|Born||John Lancelot Blades Percival
26 July 1933
Sevenoaks, Kent, England
|Died||6 January 2015
John Lancelot Blades Percival, known as Lance Percival (26 July 1933 – 6 January 2015), was an English actor, comedian and singer, best known for his appearances in satirical comedy shows of the early 1960s and his ability to improvise comic calypsos about current news stories. He later became successful as an after-dinner speaker.
He was born in Sevenoaks, Kent, and was educated at Sherborne School in Sherborne, Dorset, where he learnt to play the guitar. He then did national service with the Seaforth Highlanders as a lieutenant and was posted to Egypt. In 1955 he emigrated to Canada where he worked as an advertising copywriter, writing jingles for radio. He also formed a calypso group as "Lord Lance" which toured the US and Canada.
Percival first became well known in the early 1960s for performing topical calypsos on television shows such as That Was The Week That Was, after having been discovered by Ned Sherrin, performing at the Blue Angel Club in Mayfair. A tall thin man with a distinctive crooked nose and prominent ears, he also appeared in several British comedy films including the Carry On film Carry On Cruising (1962). Percival had a cameo role in The V.I.P.s (1963) and another in The Yellow Rolls-Royce (1964). He also appeared in his own BBC TV comedy series Lance at Large (also 1964), with writers Peter Tinniswood and David Nobbs.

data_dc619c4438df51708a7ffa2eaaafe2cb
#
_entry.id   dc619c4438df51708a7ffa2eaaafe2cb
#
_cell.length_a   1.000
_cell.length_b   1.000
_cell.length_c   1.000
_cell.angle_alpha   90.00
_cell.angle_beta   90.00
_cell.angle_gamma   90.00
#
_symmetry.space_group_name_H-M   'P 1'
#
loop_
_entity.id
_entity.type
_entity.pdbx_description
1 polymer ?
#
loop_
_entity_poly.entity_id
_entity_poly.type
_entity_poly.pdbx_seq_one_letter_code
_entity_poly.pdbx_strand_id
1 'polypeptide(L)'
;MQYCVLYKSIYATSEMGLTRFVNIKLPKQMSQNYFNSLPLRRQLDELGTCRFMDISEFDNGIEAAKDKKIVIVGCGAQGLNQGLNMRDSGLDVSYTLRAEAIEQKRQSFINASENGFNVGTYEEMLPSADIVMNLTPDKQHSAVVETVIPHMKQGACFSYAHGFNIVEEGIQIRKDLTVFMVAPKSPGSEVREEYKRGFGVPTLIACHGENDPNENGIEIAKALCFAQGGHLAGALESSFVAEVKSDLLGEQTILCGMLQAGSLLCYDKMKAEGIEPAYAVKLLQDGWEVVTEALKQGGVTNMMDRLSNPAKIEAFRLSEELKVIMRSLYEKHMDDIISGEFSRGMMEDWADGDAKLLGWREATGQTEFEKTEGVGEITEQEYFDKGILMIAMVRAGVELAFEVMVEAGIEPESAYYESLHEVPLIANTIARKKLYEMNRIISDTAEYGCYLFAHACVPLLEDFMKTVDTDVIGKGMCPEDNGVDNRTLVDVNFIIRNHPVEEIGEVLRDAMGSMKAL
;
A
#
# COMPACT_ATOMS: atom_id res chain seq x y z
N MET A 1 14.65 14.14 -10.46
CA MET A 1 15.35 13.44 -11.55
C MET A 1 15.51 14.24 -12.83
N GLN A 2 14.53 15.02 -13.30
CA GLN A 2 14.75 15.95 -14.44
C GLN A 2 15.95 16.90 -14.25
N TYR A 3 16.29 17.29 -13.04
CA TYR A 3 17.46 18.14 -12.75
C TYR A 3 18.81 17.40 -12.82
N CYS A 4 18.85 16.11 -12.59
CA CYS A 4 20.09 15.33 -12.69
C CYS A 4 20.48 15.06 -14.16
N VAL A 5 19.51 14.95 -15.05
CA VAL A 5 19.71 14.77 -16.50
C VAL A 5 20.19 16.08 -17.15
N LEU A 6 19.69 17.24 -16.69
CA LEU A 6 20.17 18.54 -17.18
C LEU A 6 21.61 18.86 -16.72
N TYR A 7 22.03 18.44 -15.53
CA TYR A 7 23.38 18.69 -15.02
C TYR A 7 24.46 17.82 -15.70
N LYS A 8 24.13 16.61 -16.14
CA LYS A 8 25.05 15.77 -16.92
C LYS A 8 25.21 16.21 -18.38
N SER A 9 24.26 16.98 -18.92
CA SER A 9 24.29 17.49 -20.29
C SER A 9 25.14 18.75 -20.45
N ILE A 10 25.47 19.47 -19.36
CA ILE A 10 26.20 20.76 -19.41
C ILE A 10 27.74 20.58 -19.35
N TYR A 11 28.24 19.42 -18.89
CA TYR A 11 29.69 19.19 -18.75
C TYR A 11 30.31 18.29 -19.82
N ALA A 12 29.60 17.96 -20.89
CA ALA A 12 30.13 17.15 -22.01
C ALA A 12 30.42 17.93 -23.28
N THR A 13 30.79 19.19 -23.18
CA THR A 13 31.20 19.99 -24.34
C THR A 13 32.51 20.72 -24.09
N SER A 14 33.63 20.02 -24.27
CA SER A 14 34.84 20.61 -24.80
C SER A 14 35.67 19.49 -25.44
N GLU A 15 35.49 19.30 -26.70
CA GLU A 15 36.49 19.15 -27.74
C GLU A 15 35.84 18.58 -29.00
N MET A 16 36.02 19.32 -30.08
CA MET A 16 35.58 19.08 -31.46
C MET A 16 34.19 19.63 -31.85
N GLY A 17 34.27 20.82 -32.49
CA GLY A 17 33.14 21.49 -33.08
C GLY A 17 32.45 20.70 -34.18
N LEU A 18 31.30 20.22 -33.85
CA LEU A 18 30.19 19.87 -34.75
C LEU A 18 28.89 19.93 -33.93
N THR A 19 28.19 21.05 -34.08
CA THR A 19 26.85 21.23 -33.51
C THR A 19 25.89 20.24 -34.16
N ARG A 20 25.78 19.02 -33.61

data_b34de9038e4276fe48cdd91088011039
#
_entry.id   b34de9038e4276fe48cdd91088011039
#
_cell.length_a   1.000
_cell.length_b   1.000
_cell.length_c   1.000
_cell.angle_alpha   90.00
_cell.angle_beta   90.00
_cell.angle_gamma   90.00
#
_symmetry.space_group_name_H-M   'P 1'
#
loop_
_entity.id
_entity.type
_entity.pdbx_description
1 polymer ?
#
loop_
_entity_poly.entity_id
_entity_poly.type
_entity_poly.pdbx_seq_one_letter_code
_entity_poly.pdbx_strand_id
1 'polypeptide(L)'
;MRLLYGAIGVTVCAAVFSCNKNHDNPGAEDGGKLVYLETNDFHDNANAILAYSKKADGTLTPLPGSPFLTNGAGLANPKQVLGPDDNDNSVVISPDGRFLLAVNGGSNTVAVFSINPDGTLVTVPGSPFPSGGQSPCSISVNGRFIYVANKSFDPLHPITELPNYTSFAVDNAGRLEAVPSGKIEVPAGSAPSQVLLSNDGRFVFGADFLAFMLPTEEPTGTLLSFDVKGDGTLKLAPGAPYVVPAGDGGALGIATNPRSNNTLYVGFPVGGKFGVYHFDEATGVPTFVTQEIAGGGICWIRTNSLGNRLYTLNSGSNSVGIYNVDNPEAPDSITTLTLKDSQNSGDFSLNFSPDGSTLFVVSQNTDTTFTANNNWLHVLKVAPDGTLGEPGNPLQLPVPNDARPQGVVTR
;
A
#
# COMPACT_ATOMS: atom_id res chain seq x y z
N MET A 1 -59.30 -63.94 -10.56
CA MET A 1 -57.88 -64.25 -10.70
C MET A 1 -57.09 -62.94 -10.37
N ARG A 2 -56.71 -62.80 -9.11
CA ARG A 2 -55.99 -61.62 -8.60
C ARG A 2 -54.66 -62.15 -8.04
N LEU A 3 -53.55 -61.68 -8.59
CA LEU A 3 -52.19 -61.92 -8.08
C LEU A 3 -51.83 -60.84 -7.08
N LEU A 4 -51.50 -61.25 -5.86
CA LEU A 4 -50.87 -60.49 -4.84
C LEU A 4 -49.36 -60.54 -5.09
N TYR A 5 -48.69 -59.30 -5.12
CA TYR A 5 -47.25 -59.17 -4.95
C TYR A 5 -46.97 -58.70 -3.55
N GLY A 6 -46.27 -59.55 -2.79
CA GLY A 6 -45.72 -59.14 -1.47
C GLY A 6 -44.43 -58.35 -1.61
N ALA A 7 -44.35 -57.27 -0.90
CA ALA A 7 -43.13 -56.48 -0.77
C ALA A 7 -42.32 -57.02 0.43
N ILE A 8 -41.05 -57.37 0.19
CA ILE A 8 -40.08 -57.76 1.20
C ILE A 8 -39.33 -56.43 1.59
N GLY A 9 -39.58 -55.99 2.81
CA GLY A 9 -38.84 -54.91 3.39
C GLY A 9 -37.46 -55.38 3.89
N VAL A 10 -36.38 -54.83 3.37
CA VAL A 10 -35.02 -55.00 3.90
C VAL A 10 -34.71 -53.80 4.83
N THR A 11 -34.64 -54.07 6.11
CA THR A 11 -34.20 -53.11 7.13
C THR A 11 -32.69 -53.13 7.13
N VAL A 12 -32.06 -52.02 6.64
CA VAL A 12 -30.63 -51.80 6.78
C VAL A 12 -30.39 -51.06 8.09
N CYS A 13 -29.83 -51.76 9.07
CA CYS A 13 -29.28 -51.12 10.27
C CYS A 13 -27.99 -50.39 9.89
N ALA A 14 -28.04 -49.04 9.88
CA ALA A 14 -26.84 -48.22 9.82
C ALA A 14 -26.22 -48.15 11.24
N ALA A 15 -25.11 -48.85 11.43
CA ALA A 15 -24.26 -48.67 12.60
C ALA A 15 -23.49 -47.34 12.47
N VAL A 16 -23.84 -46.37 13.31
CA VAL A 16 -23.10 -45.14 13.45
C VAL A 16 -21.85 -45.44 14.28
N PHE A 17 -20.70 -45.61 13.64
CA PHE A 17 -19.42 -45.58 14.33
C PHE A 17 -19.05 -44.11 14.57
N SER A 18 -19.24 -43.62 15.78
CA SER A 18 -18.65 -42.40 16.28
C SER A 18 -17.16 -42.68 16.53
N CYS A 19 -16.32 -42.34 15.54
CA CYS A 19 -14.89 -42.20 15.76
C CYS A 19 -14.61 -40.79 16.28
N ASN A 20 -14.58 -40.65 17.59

Working, like many British comics of the era, with George Martin at Parlophone, Percival had one UK Singles Chart hit, his cover version of a calypso-style song entitled "Shame and Scandal in the Family" which reached number 37 in October 1965, and recorded several other comedy songs, including "The Beetroot Song" ("If You Like Beetroot I'll Be True To You", 1963), written by Mitch Murray, and "The Maharajah of Brum" (1967), written with Martin.
Later he provided the voice of both Paul McCartney and Ringo Starr for the cartoon series The Beatles (1965), leading to his voicing the central character "Old Fred" in the Beatles' animated film Yellow Submarine. He also appeared as an "upper class tramp" in the Herman's Hermits film vehicle Mrs. Brown, You've Got a Lovely Daughter (1968).
He starred alongside Julie Andrews, Rock Hudson and Jeremy Kemp in the musical film Darling Lili (1970) and also appeared in There's a Girl in My Soup. However, on 14 December 1970, he was involved in a fatal car crash near Farningham, Kent, apparently while racing another driver at high speed in his Jaguar XJ on a dangerous stretch of road near Brands Hatch. Percival almost lost the sight of one eye and was summoned to court where he agreed to pay "substantial" damages of £12,250  following the death of a third, uninvolved driver, Paul Young.
Percival returned to film work in the Frankie Howerd vehicles Up Pompeii (1971), Up the Chastity Belt (1971), and Up the Front (1972), sustaining a film career until 1978. Between 1972 and 1978 the Thames Television game show Whodunnit! was written by Percival and Jeremy Lloyd, who died two weeks before Percival and who also had a Beatles movie connection, appearing in A Hard Day's Night (1964).
Percival appeared on BBC Radio light entertainment programmes such as Just a Minute throughout the 1980s and is also the author of two books of verse, Well-Versed Cats and Well-Versed Dogs, both illustrated by Lalla Ward. Subsequently he gained a reputation as a writer and later as an after-dinner speaker.
Percival died in January 2015, aged 81. His son Jamie said: "When he spoke about his showbiz life, he spoke fondly of his time on That Was the Week That Was, and he always loved Ned Sherrin, who discovered him performing at the Blue Angel Club". He was cremated at Putney Vale Cemetery on 20 January 2015.